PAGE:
Diversity is at the heart of the selection of the bands that will participate in the event. “We have two women performers this time around. Diversity is the key to a successful, interesting concert, and since Somerville is a very diverse community, we try to mirror that,” said McLaughlin.
Other music festivals that will completely feature accordions will grace western Massachusetts at the Northeast Squeeze-in. The Mass Accordion Teachers Association has such an event in April, and the MAAA has meetings and gatherings.
“I think that this is merely just a different approach. It’s outdoors, we’re taking the “world music” angle, as well, and it’s in Somerville. So, it has a little more quirkiness to it.”
At the age of eight, Roberto Cassan, Accordionist, began his accordion-playing journey. Prior to that instrument, he learned guitar with a six-string, which his parents gave to him, and he participated in several lessons. However, guitar did not quite light a spark for him. After that, Cassan’s parents presented him with a red accordion. Then he took some lessons, and he has been playing for 42 years to date.
“As far as ‘the best part’ of being a performer, in my opinion, is when you manage to capture the full attention of the public and create a channel where emotions can travel back and forth from the performer to the audience. The reality of this fantastic instrument: it is deeply connected to the popular and folk tradition of almost every culture in this planet, but it is also present in more sophisticated musical styles,” said Cassan.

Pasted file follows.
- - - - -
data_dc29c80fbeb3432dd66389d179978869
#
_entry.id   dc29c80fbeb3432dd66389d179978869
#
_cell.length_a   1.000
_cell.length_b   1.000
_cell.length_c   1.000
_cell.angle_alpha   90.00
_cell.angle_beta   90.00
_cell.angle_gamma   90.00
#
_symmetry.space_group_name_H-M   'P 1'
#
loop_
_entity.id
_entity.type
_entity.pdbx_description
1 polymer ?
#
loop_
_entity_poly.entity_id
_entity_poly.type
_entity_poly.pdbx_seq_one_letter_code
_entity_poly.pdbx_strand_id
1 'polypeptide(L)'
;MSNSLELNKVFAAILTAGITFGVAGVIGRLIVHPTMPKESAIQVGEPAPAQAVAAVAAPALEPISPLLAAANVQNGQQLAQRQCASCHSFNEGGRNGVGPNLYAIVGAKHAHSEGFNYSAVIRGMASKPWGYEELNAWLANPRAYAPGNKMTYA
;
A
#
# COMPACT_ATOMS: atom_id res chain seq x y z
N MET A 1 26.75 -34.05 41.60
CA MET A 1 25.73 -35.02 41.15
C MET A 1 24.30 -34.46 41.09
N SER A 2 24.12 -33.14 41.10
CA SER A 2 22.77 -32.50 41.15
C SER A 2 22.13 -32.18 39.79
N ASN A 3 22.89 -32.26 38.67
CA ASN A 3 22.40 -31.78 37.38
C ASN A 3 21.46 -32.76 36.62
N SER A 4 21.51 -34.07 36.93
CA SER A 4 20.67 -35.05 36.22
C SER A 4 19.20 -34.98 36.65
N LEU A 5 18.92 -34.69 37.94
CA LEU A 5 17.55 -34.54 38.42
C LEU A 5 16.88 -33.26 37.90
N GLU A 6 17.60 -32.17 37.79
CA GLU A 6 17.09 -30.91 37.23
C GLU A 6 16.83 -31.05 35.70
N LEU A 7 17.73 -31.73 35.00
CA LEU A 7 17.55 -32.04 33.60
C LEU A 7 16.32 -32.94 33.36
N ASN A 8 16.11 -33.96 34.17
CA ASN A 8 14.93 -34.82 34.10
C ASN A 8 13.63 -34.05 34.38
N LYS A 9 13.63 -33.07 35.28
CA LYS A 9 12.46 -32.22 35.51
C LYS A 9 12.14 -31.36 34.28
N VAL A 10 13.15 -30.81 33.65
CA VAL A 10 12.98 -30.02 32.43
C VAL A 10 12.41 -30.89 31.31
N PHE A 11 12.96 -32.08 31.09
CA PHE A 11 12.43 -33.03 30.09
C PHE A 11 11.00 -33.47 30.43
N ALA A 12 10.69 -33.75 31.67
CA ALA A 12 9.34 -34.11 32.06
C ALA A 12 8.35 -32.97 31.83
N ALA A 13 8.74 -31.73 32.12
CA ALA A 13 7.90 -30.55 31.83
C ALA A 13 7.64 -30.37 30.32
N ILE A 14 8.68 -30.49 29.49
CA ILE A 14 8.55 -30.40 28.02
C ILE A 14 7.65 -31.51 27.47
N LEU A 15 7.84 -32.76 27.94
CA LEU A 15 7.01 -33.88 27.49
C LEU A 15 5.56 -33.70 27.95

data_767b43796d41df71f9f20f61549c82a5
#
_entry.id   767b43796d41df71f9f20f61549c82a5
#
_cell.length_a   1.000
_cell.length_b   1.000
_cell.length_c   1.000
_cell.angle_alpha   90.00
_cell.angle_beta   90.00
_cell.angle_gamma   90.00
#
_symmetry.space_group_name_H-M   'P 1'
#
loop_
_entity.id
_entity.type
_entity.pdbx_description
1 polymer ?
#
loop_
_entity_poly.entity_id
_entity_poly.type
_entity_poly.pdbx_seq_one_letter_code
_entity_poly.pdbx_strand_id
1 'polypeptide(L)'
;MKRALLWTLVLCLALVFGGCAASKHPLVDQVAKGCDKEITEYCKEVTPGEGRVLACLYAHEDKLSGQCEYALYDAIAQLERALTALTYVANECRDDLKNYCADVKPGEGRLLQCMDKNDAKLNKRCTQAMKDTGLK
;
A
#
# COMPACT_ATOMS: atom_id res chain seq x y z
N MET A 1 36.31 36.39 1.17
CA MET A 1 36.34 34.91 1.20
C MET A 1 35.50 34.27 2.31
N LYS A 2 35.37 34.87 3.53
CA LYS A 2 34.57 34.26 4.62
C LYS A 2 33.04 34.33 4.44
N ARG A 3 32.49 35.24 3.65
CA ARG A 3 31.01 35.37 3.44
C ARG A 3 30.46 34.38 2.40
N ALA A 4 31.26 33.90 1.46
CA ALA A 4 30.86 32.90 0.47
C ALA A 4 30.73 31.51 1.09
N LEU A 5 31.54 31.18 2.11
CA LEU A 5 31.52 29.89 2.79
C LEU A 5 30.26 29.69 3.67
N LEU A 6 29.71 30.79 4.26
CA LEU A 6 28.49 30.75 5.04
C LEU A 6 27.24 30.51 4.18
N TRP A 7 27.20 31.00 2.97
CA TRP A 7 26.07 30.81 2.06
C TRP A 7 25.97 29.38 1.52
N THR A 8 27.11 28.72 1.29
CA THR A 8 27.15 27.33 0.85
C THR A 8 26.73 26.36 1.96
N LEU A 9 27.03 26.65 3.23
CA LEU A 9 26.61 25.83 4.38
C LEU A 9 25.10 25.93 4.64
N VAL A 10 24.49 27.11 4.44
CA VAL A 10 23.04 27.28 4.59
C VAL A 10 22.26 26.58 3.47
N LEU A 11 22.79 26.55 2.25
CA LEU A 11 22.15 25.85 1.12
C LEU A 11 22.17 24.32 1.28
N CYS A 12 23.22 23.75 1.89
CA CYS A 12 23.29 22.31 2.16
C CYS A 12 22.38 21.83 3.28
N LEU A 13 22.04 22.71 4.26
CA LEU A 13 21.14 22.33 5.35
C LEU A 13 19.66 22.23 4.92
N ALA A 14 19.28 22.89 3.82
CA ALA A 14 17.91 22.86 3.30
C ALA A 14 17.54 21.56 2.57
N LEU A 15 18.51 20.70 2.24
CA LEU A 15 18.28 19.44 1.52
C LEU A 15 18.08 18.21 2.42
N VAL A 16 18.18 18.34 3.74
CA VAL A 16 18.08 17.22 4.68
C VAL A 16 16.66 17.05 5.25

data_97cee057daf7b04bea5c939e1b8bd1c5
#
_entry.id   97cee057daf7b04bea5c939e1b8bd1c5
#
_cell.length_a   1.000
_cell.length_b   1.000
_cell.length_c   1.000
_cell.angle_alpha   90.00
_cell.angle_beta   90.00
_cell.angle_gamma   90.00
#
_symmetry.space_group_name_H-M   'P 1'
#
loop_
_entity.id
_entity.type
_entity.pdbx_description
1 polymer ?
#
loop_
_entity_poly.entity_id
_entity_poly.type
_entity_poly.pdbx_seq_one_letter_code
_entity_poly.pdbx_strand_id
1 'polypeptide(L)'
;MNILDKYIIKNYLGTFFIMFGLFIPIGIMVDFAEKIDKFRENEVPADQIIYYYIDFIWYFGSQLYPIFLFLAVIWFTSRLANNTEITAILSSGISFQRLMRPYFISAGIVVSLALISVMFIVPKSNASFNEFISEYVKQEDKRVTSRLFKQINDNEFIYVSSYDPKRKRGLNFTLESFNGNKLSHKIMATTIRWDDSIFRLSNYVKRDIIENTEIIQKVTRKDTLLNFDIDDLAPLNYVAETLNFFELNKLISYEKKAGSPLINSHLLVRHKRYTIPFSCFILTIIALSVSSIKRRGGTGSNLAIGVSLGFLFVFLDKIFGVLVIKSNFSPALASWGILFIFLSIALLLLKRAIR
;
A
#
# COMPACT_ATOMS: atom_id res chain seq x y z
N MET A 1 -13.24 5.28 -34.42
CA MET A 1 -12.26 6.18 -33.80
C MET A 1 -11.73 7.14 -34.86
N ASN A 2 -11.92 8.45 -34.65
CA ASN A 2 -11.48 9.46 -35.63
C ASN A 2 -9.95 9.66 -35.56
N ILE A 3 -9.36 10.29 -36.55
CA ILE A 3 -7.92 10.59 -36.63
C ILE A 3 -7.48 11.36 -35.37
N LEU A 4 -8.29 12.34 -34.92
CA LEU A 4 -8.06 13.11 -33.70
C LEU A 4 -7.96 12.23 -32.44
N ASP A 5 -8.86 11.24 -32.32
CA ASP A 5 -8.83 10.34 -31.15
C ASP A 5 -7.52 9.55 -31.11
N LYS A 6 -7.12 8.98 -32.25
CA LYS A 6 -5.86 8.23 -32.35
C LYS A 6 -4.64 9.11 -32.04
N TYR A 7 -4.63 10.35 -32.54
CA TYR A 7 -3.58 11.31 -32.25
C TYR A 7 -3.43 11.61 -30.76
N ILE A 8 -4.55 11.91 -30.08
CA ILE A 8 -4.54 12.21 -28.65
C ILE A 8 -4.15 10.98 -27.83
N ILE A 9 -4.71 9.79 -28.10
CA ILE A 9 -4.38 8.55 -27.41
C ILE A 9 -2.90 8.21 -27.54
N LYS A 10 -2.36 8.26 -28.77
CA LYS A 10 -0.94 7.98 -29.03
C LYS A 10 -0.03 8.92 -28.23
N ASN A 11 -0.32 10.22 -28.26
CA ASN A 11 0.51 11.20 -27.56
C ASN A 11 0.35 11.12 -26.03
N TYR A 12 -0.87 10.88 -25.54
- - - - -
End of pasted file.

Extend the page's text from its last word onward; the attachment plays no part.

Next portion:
Ralph Tufo, Accordionist’s grandfather, who also played the accordion, served as an inspiration to his grandson. Tufo began piano accordion lessons at the age of five, and he has played on a professional level since age 25. For the past 58 years, he has played the piano accordion. In addition, he is a self-taught Cajun accordion player, as well as concertina player.
“The best part of my being a performer is to watch people in the audience enjoying themselves listening or dancing to my music. Once, when I played at the Museum of Fine Arts courtyard, over 300 people spontaneously stood up, clapped, and sang along to the chorus of one of my songs. It was very inspirational,” said Tufo.
Sandy Theodorou, Accordionist, who set aside her accordion “for decades,” decided to revisit her squeezebox ability and started to play the accordion again approximately eight years ago. At that time, Greek music called to her. Her parents grew up in Greek villages.
“I love the way Greek music and dance express and encompass the life-embracing, passionate attitude of a people who have endured and celebrated an incredibly rich history,” said Theodorou. “I play regularly with wonderful Greek bands: Meraki, traditional Greek music, and Rebetoparea, Greek urban blues. This event has given me a chance to play with more incredible, local musicians: the legendary Mal Barsamian, on oud and guitar, and Phil Papadopoulos on bouzouki. Papadopoulos is of the band Ta Dilina. Playing the music I love so deeply in this company, in the context of a gathering of accordion lovers, is just a thrill,” she said.